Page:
Stars on the chart with (var.) indicate variable stars. The brightness of variable stars can increase in magnitude for periods of months or years.

Star Spectral

Not all stars appear white. There is a colour spectral scale for stars. Some stars have a colour shade of blue, yellow or red. Two obvious red stars are Antares in the constellation of Scorpio, and Betelgeuse, in the constellation of Orion.

Below : The red star Betelgeuse, in the Orion constellation.

Top 20 Brightest Stars

# Common Name

Apparent Magnitude

Scientific Name
  Sun -26.72 Sun  
1 Sirius -1.46 a CMa Canis Major
2 Canopus -0.72 a Car Carina
3 Rigil Kentaurus -0.27 a Cen Centaurus
4 Arcturus -0.04 a Boo Bootes
5 Vega 0.03 a Lyr Lyra
6 Capella 0.08 a Aur Auriga
7 Rigel 0.12 b Ori Orion
8 Procyon 0.38 b CMi Canis Minor
9 Achernar 0.46 a Eri Eridanus
10 Betelgeuse 0.50 (var.) a Ori Orion
11 Hadar 0.61 (var.) b Cen Centaurus
12 Acrux 0.76 a Cru Crux
(Southern Cross)
13 Altair 0.77 a Aql Aquila
14 Aldebaran 0.85 (var.) a Tau Taurus
15 Antares 0.96 (var.) a Sco Scorpio
16 Spica 0.98 (var.) a Vir Virgo
17 Pollux 1.14 b Gem Gemini
18 Fomalhaut 1.16 a PsA Piscis Austrnus
19 Becrux 1.25 (var.) a Cru Crux
(Southern Cross)
20 Deneb 1.25 a Cyg Cygnus

The Planets of the Solar System


The planet closest to the Sun, Mercury, has no atmosphere. Always in the region of the Sun, Mercury is not easy to locate as it rises and sets during the twilight hours. The innermost planet takes 88 days to complete an orbit of the Sun. Maximum brightness magnitude -1.9.


Venus is nearly the same size as Earth. Venus is covered by thick clouds of carbon dioxide that reflect the Sun to be the brightest planet in the sky. Venus, also referred to as the 'evening star', can rise up to 3 hours before sunrise, or set 3 hours after sunset. The period Venus takes to circle orbit the Sun is 225 days. Venus has phases, like the moon, which affects its brightness. Maximum brightness magnitude -4.4


Earth, the third planet from the Sun, is the largest of the inner planets, with a surface area of 29% land and 71% water. Deep beneath the Earth's rock crust is a thick molten mantle. At the centre of the Earth is a metal core that generates a magnetic field. Earth is the only place in the Universe known to have life that exists in an atmosphere of 78% nitrogen and 21 % oxygen. The Earth takes 365 days, a year, to complete a circuit across the Zodiac and a rotation of the Sun. The Moon orbits Earth.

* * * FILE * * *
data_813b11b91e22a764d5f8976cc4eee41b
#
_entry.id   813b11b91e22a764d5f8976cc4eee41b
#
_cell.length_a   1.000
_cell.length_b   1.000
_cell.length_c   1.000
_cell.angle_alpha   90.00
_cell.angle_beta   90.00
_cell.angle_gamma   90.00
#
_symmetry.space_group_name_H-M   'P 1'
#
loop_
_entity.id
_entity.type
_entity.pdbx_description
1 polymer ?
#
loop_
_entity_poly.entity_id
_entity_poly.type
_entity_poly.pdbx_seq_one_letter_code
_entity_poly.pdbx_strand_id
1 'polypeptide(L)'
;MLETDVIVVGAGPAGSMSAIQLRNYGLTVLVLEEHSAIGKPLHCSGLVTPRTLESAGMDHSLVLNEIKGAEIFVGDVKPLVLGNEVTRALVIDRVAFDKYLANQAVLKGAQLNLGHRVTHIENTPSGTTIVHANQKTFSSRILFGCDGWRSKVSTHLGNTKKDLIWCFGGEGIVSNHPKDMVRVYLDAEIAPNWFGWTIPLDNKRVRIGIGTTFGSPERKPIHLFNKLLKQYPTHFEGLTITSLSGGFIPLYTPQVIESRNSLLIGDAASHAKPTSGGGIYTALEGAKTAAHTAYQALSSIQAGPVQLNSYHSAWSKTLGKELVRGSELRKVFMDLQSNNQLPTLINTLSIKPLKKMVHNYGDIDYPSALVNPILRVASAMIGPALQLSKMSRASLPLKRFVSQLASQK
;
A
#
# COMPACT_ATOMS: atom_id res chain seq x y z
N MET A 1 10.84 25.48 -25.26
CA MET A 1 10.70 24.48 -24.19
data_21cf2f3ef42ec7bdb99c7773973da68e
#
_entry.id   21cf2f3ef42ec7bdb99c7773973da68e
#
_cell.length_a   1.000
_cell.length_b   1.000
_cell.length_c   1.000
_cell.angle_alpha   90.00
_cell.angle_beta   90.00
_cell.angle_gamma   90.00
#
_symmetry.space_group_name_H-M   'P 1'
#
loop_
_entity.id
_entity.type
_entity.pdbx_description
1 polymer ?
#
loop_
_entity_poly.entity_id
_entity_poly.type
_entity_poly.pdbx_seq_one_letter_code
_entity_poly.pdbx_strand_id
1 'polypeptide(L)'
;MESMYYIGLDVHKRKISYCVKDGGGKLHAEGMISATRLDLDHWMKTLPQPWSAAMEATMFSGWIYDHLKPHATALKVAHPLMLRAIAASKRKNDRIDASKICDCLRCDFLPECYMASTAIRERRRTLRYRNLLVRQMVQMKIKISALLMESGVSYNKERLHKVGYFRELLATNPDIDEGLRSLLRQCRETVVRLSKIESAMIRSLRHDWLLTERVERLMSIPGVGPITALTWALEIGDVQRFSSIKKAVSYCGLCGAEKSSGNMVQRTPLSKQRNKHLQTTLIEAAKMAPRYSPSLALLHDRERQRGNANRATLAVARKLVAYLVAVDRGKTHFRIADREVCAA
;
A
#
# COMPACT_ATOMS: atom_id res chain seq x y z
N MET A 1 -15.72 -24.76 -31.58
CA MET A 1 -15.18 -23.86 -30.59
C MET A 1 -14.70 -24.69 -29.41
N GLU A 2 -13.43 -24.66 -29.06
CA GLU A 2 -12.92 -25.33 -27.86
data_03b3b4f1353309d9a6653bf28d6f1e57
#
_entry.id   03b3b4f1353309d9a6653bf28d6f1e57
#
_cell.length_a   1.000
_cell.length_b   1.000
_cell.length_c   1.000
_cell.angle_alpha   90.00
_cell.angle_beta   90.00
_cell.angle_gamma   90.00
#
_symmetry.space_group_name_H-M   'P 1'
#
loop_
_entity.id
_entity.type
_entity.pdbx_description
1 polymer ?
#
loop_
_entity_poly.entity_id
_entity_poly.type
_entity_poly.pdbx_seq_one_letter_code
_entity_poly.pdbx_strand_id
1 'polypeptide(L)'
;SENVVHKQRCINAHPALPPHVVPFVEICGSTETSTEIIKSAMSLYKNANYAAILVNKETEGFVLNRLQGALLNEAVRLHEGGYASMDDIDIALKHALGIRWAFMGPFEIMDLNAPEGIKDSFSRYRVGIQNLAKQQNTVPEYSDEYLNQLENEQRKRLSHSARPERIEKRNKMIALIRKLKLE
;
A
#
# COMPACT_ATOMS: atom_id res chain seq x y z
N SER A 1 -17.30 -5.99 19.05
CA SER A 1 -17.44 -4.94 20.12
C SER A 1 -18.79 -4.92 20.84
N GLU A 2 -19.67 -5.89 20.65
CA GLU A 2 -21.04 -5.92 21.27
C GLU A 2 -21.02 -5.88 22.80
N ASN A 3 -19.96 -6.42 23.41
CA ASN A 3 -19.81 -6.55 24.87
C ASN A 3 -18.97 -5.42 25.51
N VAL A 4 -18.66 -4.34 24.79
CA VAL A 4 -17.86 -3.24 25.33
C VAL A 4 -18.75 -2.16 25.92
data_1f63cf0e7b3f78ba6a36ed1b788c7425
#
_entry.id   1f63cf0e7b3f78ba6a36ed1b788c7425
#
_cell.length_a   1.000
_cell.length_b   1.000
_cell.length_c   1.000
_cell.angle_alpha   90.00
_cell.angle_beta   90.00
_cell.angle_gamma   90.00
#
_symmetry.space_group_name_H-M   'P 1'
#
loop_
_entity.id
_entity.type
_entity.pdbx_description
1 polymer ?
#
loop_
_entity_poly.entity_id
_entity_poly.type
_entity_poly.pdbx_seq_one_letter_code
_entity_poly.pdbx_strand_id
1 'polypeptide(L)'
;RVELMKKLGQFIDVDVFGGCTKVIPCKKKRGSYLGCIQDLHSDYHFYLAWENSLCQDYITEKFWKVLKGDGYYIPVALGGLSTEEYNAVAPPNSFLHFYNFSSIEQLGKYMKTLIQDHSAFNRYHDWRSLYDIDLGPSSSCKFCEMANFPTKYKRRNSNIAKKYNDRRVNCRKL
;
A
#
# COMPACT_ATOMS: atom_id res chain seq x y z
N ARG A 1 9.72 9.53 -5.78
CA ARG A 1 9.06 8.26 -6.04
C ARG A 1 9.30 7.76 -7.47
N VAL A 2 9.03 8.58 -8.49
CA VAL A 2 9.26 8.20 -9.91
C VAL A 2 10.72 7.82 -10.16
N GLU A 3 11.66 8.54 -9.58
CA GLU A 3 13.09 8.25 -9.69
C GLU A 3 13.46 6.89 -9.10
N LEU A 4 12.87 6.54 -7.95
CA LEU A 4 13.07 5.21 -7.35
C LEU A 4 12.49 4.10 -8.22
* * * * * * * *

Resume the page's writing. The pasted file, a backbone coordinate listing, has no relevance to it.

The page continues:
Mars has a reddish colour caused by iron oxide, rust, on its rocky surface. Another feature is the ice caps at its poles. Half the size of Earth, Mars is the last of the inner planets. Mars has two relatively small, irregular shaped moons, Phobos and Deimos, which are thought to be captured asteroids. A circuit of Mars around the Sun takes 687 days. On average, Mars move across a constellation every two month. Mars has a maximum magnitude of -2.8


Jupiter is the largest planet in the solar system, being 2.5 times more massive than all the planets combined. The planet has swirling clouds of ammonia crystals and a great red spot which is an eternal storm. Jupiter is composed of 10% helium and 90% hydrogen, with compressed metallic hydrogen at its centre, surrounded by liquid and a gas atmosphere. Jupiter has 16 moons, of which 4 (Ganyymede, Callisto, Io, Europa) are large enough to see with binoculars as they orbit.

Jupiter takes 11.9 years to complete a circuit around the Sun and across the Zodiac constellations. Jupiter takes about a year to move across a Zodiac constellation to the next. The brightest magnitude of Jupiter is -2.6.


Saturn has prominent ring formations made of ice, dust and rocks. The helium and hydrogen composition of Saturn is similar to Jupiter. Saturn has a many comparatively small Moons (satellites) among its rings, with 7 Moons large enough to be spheres, the largest Moon is Titan. Saturn takes 29 and half years to complete a circuit of the Zodiac.



Uranus has a frozen hydrogen and helium centre, with an outer atmosphere of methane which absorbs red light, so the planet has a cyan colour. Uranus has 27 satellites, with its 5 main Moons in order from largest are: Titania, Oberon, Umbriel , Ariel, Miranda.



Neptune is slightly more massive than Uranus. The composition of the two planets is similar, however Neptune's vivid blue colour and wind clouds are attributed to more methane in its atmosphere. Neptune has 13 satellites, with only one, Triton, larger enough to be a sphere.



Pluto was classified with Eris and Ceres as dwarf planets. The difference between these bodies and planets are their comparatively small size. Also, they have not cleared the 'neighbourhood' of their orbit. Each dwarf planet is found in the 'neighbourhood' of a belt of orbiting particle. Pluto, with its moon Charon, and another dwarf planet Eris, are the largest bodies in the Kuiper belt. Ceres is located in the asteroid belt between Mars and Jupiter.